Use this URL to cite or link to this record in EThOS: http://ethos.bl.uk/OrderDetails.do?uin=uk.bl.ethos.573771
Title: Stigma and mental illness : are there cultural differences?
Author: Mohamed, Shemin
Awarding Body: University of East Anglia
Current Institution: University of East Anglia
Date of Award: 2011
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Abstract:
Most of the stigma research to date has been completed in western cultures. Not much is currently known about stigma towards mental illness in non-western cultures. Limited research has also been conducted with young people. Given that adolescence is a critical stage in the development of attitudes and identity formation, it seems an important time to investigate attitudes towards mental illness. The study investigated whether there were cultural differences in stigmatising attitudes towards people with mental illness, comparing British and Pakistani adolescents living in the UK. Factors shown to influence stigma were also examined. These included labelling of mental illness, familiarity with mental illness and perceived causal attributions. A quantitative non-experimental cross-sectional design was used. In total 100 adolescents (54 British and 46 Pakistani) completed the survey (online or paper based). Participants were asked to read a vignette describing a person with psychosis and complete a series of questionnaires relating to it. Results indicated that there were no significant differences in stigma between the two cultural groups. Pakistani adolescents considered that supernatural causes and immoral life style were more likely to cause mental illness. British adolescents were more likely to provide the correct psychiatric diagnosis for the problem described in the vignette. Both groups were found to have similar levels of contact with individuals with mental illness. Future research is needed to develop a better understanding of how mental illness is constructed and construed in non-western cultures. Additional studies are also required with adolescents. This would allow the development of culturally sensitive services and appropriate anti-stigma campaigns. The application of existing stigma models to non-western cultures and adolescents should be further investigated. The social psychological model appears to be a useful framework that could be used to aid our understanding of stigma in both populations.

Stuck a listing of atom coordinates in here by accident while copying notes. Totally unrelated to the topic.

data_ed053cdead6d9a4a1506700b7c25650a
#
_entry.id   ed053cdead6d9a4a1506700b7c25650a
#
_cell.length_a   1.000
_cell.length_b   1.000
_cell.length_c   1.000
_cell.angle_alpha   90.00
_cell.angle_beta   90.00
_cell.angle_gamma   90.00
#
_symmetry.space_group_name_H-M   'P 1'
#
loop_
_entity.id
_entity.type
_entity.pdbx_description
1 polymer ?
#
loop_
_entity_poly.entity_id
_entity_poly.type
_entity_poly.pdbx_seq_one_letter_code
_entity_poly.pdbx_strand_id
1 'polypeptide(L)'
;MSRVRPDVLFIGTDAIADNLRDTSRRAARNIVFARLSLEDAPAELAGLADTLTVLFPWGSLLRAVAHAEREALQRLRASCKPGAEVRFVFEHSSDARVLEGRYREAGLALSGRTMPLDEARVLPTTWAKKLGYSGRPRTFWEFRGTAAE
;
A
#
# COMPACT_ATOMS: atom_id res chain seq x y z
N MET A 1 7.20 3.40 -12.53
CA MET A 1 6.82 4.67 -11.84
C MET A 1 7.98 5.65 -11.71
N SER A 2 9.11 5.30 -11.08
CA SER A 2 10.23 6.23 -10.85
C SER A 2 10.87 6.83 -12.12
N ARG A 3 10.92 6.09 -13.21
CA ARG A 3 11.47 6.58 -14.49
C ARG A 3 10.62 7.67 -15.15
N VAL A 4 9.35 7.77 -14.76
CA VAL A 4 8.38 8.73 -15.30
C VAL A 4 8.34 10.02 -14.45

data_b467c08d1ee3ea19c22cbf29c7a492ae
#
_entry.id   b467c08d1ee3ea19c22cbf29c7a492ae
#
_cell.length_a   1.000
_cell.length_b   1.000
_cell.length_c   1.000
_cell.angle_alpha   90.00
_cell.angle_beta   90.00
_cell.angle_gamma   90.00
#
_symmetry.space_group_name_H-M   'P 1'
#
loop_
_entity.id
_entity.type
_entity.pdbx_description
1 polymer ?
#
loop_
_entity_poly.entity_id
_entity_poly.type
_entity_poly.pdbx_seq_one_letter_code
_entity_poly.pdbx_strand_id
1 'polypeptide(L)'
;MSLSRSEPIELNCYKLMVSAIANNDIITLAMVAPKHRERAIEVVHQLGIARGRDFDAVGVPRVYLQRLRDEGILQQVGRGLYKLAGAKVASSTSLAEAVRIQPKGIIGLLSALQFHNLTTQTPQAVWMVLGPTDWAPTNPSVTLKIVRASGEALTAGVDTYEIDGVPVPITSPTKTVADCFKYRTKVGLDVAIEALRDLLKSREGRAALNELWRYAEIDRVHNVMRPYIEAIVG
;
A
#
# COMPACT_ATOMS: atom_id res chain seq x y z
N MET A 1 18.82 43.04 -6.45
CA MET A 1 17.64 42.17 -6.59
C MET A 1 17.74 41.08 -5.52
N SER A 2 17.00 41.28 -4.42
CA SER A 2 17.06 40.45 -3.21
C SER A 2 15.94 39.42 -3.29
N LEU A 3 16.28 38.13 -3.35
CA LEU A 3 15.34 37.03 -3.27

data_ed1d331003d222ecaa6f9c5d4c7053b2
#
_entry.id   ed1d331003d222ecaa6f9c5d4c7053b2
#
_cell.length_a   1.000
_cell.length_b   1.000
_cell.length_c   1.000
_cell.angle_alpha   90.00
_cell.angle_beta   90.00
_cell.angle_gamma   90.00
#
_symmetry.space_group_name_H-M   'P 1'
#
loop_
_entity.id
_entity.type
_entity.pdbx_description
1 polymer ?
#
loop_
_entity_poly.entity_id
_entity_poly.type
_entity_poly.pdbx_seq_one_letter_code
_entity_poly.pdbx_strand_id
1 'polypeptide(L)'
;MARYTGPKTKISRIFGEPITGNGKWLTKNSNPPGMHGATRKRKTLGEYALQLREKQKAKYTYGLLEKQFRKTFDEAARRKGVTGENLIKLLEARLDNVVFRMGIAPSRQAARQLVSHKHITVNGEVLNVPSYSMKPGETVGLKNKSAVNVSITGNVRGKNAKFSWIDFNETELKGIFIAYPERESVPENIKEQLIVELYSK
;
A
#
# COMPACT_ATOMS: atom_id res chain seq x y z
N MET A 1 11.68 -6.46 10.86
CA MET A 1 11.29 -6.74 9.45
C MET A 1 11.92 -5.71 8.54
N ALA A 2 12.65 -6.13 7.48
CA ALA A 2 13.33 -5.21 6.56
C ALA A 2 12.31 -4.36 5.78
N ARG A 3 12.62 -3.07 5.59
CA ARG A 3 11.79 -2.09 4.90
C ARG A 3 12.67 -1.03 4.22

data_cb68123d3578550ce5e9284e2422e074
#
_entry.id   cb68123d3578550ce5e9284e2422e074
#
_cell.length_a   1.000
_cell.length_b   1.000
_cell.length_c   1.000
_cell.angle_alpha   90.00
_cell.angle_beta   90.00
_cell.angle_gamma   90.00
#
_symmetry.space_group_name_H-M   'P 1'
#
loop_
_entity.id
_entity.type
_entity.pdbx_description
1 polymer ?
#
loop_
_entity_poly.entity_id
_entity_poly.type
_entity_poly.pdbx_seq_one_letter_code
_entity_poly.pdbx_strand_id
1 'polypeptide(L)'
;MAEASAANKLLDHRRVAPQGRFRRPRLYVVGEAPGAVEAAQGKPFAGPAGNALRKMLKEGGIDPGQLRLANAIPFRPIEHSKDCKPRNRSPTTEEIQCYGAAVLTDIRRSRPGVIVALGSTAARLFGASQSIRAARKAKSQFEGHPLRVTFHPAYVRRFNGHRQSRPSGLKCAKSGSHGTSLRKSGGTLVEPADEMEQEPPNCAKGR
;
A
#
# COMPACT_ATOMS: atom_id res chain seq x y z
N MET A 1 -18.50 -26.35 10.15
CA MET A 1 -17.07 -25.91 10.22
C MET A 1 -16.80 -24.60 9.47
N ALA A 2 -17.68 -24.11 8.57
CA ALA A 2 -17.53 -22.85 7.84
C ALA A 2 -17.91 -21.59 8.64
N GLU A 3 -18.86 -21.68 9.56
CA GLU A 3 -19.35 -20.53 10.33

Supervisor: Not available Sponsor: Not available
Qualification Name: Thesis (Clin.Psy.D.) Qualification Level: Doctoral
EThOS ID: uk.bl.ethos.573771  DOI: Not available
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